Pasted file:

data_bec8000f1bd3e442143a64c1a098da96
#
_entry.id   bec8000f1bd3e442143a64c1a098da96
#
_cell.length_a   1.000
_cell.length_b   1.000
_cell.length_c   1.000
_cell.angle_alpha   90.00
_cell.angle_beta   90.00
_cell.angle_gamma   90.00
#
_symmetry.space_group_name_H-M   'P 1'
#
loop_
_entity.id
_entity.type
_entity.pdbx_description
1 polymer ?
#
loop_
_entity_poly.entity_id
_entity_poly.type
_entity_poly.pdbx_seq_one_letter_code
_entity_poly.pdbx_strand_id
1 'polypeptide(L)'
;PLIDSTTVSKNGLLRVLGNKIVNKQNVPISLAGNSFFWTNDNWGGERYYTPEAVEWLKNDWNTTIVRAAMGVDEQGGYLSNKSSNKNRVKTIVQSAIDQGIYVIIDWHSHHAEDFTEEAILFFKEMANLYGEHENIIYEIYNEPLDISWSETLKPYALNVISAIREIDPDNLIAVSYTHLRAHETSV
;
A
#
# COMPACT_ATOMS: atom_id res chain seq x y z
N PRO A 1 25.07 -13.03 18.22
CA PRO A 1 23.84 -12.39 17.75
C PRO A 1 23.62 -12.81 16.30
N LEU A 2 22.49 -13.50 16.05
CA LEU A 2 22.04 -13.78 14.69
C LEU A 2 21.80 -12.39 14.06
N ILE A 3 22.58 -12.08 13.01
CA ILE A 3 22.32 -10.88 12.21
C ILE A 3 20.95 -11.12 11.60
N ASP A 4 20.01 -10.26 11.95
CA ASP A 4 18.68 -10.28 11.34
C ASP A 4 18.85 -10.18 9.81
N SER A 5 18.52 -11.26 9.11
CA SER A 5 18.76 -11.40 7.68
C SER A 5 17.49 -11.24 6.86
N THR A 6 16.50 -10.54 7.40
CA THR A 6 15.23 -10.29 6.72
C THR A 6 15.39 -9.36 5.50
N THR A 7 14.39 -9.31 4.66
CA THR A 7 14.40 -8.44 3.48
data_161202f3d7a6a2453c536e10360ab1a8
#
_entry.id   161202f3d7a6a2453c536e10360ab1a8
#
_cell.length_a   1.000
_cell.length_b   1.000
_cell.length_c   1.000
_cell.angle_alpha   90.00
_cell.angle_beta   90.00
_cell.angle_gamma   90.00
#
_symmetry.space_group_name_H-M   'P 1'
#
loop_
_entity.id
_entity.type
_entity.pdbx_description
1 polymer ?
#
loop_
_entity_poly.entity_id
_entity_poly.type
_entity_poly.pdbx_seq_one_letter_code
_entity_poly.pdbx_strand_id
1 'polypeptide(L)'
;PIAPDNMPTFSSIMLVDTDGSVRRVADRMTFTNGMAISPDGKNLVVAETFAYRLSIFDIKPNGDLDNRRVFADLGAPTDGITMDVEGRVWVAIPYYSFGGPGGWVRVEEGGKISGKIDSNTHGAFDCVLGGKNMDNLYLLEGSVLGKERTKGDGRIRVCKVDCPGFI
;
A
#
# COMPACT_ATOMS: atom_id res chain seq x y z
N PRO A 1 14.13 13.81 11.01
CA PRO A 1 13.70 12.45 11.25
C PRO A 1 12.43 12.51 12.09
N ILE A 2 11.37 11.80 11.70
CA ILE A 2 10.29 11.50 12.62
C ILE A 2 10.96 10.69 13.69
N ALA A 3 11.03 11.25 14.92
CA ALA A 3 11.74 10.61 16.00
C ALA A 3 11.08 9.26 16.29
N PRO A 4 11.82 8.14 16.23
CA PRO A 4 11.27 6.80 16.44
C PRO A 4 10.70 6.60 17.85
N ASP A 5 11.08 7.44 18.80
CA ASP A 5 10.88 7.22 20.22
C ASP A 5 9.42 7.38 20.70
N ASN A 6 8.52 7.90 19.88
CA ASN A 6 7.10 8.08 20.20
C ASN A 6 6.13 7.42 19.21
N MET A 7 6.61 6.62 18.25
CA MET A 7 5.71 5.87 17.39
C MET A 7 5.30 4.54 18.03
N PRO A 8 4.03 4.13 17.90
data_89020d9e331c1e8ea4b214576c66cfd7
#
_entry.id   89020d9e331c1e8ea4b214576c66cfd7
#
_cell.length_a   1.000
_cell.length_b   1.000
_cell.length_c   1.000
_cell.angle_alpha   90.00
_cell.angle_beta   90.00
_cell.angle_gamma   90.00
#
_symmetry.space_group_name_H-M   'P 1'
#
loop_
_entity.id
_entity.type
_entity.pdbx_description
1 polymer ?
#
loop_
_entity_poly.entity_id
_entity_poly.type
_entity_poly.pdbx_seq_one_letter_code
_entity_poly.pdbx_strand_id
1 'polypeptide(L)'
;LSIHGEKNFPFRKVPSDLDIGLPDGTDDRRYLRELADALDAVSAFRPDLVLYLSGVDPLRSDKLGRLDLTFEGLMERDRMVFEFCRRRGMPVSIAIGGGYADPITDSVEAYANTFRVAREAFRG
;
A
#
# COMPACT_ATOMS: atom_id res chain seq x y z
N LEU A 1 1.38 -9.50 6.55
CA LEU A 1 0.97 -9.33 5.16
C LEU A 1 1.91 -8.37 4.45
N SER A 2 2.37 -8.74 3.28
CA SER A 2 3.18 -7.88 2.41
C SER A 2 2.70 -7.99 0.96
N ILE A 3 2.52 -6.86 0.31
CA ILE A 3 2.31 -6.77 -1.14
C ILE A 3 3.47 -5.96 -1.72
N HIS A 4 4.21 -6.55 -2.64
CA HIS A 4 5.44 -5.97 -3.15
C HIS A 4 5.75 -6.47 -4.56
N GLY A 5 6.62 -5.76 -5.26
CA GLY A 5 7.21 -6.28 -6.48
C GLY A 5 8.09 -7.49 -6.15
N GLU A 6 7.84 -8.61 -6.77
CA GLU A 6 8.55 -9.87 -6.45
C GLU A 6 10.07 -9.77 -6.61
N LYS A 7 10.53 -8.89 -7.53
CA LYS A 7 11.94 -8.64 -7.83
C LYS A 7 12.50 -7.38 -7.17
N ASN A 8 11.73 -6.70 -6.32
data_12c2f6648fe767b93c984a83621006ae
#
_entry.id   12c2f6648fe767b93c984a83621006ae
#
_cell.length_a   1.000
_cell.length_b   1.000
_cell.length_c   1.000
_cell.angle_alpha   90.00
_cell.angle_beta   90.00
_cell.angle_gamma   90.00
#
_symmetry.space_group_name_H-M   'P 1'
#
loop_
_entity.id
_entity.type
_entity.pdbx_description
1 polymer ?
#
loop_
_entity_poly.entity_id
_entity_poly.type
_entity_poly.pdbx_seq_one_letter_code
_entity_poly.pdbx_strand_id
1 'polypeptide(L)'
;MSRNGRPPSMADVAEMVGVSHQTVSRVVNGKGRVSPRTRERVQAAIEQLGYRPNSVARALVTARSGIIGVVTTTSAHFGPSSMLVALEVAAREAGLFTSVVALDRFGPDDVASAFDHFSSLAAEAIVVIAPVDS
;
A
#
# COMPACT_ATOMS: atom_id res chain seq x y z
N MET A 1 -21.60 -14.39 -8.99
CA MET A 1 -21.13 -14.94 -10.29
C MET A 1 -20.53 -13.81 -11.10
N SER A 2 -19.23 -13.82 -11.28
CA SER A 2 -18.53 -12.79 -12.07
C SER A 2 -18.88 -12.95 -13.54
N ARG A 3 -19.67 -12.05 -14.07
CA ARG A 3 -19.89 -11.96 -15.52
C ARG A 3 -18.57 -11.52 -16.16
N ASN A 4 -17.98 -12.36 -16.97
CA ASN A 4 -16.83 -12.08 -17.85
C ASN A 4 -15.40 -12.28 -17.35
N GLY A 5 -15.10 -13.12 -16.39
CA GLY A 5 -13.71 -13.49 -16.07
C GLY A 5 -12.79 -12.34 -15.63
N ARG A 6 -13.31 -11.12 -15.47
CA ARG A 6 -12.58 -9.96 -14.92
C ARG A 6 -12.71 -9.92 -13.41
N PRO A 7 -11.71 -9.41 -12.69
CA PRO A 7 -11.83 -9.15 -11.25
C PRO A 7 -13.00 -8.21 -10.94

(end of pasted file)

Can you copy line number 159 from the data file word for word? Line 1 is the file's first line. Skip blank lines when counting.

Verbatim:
_cell.length_a   1.000